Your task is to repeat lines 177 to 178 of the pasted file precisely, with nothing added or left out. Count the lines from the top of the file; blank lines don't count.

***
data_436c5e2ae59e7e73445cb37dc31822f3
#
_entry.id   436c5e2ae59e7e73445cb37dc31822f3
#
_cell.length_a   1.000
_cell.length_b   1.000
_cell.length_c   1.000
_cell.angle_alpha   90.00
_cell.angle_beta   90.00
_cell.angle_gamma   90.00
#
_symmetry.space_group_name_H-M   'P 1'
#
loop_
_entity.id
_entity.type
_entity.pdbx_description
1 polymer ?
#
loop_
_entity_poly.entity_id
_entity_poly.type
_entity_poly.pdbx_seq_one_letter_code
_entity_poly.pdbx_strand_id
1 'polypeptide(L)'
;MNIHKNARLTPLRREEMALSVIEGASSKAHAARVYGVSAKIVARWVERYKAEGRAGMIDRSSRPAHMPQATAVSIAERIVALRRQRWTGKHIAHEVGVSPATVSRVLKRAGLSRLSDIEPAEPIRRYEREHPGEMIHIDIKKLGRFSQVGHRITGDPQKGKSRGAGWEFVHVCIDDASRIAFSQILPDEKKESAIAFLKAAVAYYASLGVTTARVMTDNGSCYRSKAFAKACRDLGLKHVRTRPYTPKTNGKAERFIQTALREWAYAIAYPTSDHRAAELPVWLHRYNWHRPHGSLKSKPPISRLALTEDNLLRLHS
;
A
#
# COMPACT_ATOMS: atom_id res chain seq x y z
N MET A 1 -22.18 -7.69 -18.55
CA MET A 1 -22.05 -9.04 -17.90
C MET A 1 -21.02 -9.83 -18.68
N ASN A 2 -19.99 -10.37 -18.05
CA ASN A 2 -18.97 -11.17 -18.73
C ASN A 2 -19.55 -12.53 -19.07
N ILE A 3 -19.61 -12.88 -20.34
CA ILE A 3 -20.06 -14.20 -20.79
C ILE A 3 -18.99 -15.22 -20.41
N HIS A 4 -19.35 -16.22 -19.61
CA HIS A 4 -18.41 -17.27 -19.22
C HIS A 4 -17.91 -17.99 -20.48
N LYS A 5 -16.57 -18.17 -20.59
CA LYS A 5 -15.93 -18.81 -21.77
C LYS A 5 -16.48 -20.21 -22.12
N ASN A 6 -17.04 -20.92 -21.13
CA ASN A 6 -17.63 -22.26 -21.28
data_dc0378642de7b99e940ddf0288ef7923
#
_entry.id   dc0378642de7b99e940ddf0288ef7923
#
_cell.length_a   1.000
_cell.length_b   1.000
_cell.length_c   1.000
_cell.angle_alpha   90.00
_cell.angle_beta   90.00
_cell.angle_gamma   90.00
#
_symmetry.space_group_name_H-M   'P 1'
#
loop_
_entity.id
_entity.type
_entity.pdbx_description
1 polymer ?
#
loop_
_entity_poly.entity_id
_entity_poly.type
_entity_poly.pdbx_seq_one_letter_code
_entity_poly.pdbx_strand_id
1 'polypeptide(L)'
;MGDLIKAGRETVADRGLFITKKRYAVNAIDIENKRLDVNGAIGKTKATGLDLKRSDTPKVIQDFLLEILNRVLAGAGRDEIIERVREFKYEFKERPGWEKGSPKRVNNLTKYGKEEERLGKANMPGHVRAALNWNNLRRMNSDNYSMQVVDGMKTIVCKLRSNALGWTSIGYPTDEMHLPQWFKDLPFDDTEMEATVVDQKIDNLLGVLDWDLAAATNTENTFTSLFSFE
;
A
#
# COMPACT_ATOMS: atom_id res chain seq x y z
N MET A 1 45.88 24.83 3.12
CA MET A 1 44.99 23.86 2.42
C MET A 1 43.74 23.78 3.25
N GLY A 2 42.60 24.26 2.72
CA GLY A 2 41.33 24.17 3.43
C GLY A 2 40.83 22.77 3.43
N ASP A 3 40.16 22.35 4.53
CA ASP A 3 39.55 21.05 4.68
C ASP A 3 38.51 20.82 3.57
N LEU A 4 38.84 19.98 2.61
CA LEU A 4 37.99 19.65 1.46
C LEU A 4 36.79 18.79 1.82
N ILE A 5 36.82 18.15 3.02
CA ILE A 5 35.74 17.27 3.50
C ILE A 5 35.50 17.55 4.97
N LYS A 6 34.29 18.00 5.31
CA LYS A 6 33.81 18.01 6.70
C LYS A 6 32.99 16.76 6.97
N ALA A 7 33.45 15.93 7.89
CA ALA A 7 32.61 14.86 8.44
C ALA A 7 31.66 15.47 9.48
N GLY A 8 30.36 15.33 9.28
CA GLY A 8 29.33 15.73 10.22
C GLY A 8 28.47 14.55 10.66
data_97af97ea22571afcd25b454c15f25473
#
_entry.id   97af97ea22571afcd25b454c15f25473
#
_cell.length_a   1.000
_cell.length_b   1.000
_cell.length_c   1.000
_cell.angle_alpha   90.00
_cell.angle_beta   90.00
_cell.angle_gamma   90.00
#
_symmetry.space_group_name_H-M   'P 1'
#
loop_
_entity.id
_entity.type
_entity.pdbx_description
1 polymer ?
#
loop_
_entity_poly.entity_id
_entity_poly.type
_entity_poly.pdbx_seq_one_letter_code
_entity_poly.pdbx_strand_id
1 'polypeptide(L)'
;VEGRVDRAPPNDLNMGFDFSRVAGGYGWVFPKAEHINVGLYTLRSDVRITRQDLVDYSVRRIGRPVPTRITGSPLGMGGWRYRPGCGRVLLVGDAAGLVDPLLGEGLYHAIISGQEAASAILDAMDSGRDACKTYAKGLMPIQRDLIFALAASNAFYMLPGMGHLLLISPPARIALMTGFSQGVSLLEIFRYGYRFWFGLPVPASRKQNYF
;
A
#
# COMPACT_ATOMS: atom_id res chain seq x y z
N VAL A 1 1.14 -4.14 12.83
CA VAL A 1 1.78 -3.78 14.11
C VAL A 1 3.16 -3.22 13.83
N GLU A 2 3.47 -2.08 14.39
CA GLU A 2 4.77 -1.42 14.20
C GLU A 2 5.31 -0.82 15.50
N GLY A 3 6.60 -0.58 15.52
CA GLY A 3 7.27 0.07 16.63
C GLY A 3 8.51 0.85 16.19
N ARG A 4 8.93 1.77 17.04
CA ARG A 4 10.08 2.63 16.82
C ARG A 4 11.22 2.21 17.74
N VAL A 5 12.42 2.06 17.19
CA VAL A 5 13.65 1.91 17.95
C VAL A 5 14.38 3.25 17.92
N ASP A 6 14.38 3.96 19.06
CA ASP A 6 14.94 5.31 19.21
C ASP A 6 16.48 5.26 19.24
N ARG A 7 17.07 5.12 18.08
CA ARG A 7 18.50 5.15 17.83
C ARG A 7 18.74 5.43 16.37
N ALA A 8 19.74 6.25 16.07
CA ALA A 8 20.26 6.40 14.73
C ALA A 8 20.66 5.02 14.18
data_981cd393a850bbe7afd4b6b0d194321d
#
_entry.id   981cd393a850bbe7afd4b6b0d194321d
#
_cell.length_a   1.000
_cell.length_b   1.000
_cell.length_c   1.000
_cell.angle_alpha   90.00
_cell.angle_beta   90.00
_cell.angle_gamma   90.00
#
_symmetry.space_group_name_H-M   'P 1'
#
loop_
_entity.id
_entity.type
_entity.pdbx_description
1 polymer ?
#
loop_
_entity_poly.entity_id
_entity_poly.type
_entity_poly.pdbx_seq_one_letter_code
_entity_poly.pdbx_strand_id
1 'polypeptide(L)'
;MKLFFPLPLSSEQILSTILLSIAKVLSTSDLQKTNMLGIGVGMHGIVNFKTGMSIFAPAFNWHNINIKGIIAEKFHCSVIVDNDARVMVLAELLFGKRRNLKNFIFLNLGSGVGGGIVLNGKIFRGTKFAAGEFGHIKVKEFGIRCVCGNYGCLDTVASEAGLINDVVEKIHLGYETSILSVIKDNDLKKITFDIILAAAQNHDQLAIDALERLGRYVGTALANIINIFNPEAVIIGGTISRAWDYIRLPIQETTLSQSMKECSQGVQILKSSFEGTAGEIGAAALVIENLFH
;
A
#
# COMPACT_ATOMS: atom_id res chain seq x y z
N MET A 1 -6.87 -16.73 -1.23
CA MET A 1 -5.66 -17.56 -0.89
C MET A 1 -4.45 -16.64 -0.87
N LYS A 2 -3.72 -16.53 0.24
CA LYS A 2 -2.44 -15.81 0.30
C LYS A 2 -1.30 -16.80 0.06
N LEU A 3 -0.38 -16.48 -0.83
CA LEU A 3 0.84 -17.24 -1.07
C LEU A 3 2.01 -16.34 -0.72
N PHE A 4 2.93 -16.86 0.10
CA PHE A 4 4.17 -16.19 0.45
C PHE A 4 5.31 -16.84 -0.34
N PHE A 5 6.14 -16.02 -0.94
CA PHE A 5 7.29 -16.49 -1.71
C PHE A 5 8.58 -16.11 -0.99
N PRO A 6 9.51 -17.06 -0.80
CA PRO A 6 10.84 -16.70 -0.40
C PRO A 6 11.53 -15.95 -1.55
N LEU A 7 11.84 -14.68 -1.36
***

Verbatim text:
_entity_poly.type
_entity_poly.pdbx_seq_one_letter_code